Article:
Sunday, April 28, 2024

Permission to Be Wonky

It’s amazing how much overlap there is in everything important we do. For example, I am back to studying the flute, and one of the first things I was told is not to worry about sounding perfect, but instead experiment and allow my notes to be wonky, even ugly. By allowing experimentation you also find your tone, form, rhythm, and unique voice and style. 

Horsemanship is the same way. Like allowing our horses to make mistakes and find the right answer themselves, we also have to give ourselves permission to be wonky if we ever want to get to something beautiful and unique. 

I have really leaned into that concept this year, giving up expectations and even old muscle memory, and trying to become a blank slate where Tumbleweed and I can choreograph our own unique dance, song, rhythm, movement, responses, and life together. 

(Tweed: yep, sometimes I get a little scared. I’m not embarrassed to admit it either.)

One of these things is how he spooks and what spooks him.

I really don’t want to bring old baggage into a new relationship by predicting, or expecting, based upon my other horses. 

Also, I don’t want to stop it or try to hold him back too much. 

I want to find it, then get through it—together. 

I want to see it, not stop it. 

I think last year I wanted to pre-empt and stop it. I was clinging to an illusion of control, rather than a confidence in our partnership. They sense it when we are trying to control too much, and they don’t like it. It makes them nervous and even lack trust and confidence in being together.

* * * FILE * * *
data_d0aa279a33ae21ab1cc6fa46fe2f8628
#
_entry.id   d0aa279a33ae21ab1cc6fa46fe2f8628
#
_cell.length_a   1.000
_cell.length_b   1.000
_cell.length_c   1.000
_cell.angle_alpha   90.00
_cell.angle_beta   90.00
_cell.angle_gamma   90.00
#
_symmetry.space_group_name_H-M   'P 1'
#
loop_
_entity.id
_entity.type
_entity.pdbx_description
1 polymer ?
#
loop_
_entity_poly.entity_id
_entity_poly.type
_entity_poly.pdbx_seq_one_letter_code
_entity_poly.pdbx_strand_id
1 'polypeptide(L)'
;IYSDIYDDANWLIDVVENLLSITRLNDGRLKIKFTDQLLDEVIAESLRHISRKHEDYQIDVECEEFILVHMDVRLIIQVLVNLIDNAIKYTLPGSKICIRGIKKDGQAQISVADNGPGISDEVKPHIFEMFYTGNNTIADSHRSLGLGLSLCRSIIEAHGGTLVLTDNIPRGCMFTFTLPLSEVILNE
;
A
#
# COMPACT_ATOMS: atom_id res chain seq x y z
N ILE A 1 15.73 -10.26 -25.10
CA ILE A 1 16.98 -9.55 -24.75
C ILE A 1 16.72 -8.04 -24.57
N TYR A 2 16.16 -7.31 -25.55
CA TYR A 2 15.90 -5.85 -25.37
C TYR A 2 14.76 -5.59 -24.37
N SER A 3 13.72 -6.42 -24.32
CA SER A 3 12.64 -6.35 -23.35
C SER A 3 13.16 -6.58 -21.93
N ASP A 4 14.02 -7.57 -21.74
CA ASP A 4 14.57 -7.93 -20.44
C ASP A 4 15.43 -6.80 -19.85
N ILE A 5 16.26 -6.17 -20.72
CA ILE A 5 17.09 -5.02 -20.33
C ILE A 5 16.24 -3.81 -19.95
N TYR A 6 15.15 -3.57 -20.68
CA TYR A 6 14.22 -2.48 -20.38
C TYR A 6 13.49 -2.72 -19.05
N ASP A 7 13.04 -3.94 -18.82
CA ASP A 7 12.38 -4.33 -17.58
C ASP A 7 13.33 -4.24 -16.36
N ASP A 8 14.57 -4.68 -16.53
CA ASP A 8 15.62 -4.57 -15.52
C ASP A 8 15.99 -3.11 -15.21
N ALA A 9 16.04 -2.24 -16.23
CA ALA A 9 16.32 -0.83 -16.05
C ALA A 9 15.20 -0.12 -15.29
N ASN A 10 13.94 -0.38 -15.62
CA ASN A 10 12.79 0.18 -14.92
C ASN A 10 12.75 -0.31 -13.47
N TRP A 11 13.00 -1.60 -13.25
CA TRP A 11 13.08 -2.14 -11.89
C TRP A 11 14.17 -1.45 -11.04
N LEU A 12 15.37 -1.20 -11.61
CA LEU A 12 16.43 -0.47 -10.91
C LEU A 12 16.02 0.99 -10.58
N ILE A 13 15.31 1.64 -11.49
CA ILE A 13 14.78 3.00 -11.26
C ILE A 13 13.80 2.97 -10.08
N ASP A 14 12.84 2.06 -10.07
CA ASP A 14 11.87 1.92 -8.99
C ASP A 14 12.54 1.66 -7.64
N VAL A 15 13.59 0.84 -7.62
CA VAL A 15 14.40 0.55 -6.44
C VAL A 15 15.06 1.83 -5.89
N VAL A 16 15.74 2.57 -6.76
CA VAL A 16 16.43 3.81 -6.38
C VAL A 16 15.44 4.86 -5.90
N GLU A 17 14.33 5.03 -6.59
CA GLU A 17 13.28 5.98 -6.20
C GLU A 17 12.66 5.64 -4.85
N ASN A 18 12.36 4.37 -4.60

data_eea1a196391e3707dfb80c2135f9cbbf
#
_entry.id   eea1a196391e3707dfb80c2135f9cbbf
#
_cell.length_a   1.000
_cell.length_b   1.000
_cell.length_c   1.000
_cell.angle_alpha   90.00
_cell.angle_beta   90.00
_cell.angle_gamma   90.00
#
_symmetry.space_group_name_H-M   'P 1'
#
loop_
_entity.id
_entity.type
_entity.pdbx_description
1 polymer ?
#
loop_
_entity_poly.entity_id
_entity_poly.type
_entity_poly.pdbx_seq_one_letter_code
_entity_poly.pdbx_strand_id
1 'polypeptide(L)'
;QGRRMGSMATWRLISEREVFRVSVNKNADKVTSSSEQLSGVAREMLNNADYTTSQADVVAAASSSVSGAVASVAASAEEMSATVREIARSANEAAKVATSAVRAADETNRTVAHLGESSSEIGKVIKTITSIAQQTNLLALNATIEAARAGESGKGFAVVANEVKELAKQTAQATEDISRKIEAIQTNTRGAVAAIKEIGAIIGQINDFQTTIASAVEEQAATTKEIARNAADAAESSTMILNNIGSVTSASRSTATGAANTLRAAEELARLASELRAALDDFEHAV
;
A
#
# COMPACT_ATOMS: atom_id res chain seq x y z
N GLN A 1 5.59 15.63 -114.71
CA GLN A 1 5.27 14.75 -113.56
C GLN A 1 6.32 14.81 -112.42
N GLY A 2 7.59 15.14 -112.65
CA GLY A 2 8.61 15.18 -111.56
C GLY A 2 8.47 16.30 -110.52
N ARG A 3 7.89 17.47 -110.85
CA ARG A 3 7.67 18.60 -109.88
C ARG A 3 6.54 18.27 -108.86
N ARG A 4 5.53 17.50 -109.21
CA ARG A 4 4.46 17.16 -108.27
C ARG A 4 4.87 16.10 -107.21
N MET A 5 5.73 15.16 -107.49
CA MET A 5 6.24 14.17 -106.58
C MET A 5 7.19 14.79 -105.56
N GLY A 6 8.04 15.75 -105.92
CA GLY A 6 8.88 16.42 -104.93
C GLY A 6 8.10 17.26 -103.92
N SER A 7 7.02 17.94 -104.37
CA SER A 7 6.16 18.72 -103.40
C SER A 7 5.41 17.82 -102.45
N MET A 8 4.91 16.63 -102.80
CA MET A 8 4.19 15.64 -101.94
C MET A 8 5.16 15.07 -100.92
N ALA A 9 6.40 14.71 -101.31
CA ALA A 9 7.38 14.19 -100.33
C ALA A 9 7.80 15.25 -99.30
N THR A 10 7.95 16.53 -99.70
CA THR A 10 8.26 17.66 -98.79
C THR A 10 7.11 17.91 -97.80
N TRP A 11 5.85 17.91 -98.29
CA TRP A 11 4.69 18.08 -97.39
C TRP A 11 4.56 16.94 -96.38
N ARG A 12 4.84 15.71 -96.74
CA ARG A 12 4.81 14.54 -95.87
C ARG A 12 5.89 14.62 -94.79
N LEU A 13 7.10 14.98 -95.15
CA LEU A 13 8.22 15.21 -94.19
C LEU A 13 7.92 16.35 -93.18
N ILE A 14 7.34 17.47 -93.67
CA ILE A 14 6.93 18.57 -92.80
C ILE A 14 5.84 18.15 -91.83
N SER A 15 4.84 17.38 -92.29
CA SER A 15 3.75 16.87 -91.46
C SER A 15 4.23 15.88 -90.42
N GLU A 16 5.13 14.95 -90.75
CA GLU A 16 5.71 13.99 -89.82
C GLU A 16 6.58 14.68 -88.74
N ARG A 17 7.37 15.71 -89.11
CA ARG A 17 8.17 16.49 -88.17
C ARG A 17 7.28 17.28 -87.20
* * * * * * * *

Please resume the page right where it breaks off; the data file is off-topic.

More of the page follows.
That’s what aaaaallllllll this work is about, I want to be able to ride his reaction, and when he has that reaction, (because he will) I want him to be used to what it feels like with me on his back. 

If he canters off, ride it. 

If he side passes away, ride it. 

And bring him back to work as soon as possible. 

My body and balance change every year, and so does his, so in many ways we are both starting from scratch. 

Patience is the key, and it’s hard. I cannot tell you how many trail rides I’ve been invited on, but take a pass because I don’t want to push too far, too fast. I know my limits and his, and I don’t want to put either of us in a dangerous situation.

The one question I ask myself is this: can I ride out whatever happens on the trail?

Right now the honest answer is NO, but I’m starting to see ‘yes’ at the end of the tunnel. 

There hasn’t been much spooking to report, or any, but the other day a friend stopped by to see me, and she came bearing Starbucks! Yay! I didn’t realize it, but she also took out her phone to record some video, and somehow startled, rather than ‘spooked’ Tweed. I was so thankful she did! She felt really bad and asked if she should move. I was like, no, please stay right there! He didn’t startle/spook again, but it gave us something to work past.

This is such a small little blip, but it does demonstrate how well balanced he is now, even when reacting, and how quickly he goes back to his job. 

There is a clinic in June geared specifically for trail obstacles, and I’m going to sign us up. Cowboy hated these kinds of clinics, but done right, and I will make sure it is or walk out, they can be an opportunity for growth.